The EU drugs market report and 2900 tonnes of missing opium

Last Thursday, Cecilia Malmström, European Commissioner for Home Affairs, launched The EU drug markets report | A strategic analysis, which was published for the first time by the EMCDDA and Europol.  Explaining the need for the report, Malmström said that “Drug trafficking—whilst illegal—is a highly profitable commercial activity. Understanding this market reality requires a holistic approach, following the economic chain from production to consumption via trafficking”.

Recent years have seen heroin use falling across Europe, and the report attempts to attribute this fall to the successes of law enforcement the. Such attempts reveal the difficulty of making accurate estimates about problematic drug use, and show how little evidence is behind the strategy of supply side enforcement.  EMCDDA and Europol’s report accredits “short term market shocks” to “successful interdiction efforts on the Balkan trafficking route” and goes on to suggest that “Europe may now be moving into a new era in which heroin, and opiods generally, could play a less central role than in the past.”

The idea that interdiction efforts make a real difference to the prevalence of heroin use is a very long way from being proven, and there are clearly other factors involved in heroin’s decreasing prevalence in Europe.  Moreover, even when interdiction efforts do result in a reduction in supply in heroin markets, such a reduction is known to have serious and harmful unintended consequences.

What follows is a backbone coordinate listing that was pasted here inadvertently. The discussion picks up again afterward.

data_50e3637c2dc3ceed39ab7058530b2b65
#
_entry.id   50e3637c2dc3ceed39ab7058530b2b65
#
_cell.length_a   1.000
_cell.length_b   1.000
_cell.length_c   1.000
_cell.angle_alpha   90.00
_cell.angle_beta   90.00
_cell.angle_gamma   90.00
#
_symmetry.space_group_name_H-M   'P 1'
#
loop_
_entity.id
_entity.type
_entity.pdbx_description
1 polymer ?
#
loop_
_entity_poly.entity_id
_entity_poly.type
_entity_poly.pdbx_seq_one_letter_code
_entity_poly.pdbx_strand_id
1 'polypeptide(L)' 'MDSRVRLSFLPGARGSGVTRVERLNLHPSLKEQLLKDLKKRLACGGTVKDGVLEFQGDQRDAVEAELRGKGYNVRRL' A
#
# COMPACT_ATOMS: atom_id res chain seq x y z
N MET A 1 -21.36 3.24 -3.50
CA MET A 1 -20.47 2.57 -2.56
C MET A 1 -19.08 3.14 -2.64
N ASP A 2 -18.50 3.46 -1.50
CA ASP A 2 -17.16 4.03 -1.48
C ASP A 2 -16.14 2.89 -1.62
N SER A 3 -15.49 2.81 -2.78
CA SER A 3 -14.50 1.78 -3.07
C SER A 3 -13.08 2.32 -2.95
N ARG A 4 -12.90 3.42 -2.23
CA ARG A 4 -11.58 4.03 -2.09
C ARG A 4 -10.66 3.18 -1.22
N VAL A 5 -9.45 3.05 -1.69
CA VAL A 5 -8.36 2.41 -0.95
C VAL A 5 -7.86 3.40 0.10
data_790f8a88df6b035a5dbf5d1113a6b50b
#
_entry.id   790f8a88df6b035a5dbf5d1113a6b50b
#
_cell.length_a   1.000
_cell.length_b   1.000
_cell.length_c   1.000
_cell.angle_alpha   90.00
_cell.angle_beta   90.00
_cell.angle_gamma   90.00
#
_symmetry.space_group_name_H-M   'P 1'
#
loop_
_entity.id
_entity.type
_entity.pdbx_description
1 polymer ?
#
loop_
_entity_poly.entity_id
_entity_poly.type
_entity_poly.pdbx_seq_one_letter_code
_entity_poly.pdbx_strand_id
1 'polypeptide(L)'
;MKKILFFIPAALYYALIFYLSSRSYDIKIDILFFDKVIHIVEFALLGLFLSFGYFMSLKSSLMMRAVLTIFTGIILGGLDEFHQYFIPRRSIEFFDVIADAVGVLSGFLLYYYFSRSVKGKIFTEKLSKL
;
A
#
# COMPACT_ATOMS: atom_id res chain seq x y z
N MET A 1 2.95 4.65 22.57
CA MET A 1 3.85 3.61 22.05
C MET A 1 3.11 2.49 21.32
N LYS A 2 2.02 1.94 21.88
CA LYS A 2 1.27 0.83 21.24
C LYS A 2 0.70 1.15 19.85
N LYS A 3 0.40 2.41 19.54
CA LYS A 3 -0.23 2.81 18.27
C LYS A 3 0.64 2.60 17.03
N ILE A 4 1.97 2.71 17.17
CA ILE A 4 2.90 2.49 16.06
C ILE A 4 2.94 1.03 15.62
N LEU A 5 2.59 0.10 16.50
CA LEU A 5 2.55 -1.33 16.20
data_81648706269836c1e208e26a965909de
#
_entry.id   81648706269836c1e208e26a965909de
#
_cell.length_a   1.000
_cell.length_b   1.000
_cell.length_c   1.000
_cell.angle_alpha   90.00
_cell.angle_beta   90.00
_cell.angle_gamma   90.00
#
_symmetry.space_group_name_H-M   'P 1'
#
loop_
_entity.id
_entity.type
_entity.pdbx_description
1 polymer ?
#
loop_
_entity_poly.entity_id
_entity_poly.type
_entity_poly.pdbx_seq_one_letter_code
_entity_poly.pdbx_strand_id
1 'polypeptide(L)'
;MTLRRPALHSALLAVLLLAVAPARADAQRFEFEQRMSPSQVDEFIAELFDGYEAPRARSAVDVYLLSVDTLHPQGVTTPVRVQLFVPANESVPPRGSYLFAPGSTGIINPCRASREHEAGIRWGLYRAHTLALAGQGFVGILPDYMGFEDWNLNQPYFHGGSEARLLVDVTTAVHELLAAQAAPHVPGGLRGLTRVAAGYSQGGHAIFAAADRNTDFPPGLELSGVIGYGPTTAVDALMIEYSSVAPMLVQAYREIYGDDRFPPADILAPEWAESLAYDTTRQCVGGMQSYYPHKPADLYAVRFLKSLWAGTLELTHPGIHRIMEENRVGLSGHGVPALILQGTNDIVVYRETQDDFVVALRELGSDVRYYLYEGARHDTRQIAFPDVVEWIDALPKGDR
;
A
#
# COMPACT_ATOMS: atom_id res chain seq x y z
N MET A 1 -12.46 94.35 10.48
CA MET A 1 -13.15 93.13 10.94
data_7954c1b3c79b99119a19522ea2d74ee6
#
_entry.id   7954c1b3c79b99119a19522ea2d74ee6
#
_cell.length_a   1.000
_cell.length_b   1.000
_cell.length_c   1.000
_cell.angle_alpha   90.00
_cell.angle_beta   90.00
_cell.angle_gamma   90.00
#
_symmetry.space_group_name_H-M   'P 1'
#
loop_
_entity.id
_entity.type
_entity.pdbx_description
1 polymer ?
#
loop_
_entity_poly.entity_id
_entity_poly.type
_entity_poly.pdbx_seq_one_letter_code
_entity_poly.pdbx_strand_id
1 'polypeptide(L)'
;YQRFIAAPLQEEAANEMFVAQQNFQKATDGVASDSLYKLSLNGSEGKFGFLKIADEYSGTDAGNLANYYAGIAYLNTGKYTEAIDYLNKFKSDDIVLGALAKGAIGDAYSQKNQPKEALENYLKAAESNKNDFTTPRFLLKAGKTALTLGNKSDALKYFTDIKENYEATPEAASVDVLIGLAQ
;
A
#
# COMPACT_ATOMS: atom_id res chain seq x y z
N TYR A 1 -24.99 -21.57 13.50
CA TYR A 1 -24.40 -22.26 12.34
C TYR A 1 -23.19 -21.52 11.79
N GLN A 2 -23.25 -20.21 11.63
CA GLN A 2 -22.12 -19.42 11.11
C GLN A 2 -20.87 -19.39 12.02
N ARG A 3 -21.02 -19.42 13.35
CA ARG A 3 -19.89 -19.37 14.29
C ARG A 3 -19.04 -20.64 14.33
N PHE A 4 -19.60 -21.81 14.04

An increase in street prices can lead to an increase in poly-substance use as well as in acquisitive crime committed by heroin users to maintain their drug use.  Increased wholesale prices lead to varying levels of purity and higher levels of adulterants. This combination increases the risk of overdose. 

Further, the claims made about the successes of interdiction efforts are highly questionable. EMCDDA report that in 2010, the peak year for heroin seizures, law enforcement authorities across the world seized 20% (81 tonnes) of the heroin produced that year.

However, the UNODC estimate that 2900 tonnes of raw opium were produced but not seized in 2010, and have difficulty accounting for this opium (enough to produce a further 290 tonnes of heroin).  Estimates of global raw opium consumption range from 1.3 tonnes to 1300 tonnes, but still leave a large amount of opium that could be stockpiled or made into heroin.

These confusing figures and large amounts of opium left unaccounted for show how much law enforcement agencies are still guessing about the drug market; all the way “from production to consumption via trafficking”. Moreover, Malmström, and the whole strategy of supply side reduction, miss the point that drug trafficking is a highly profitable commercial activity because drug trafficking is illegal, not despite being illegal.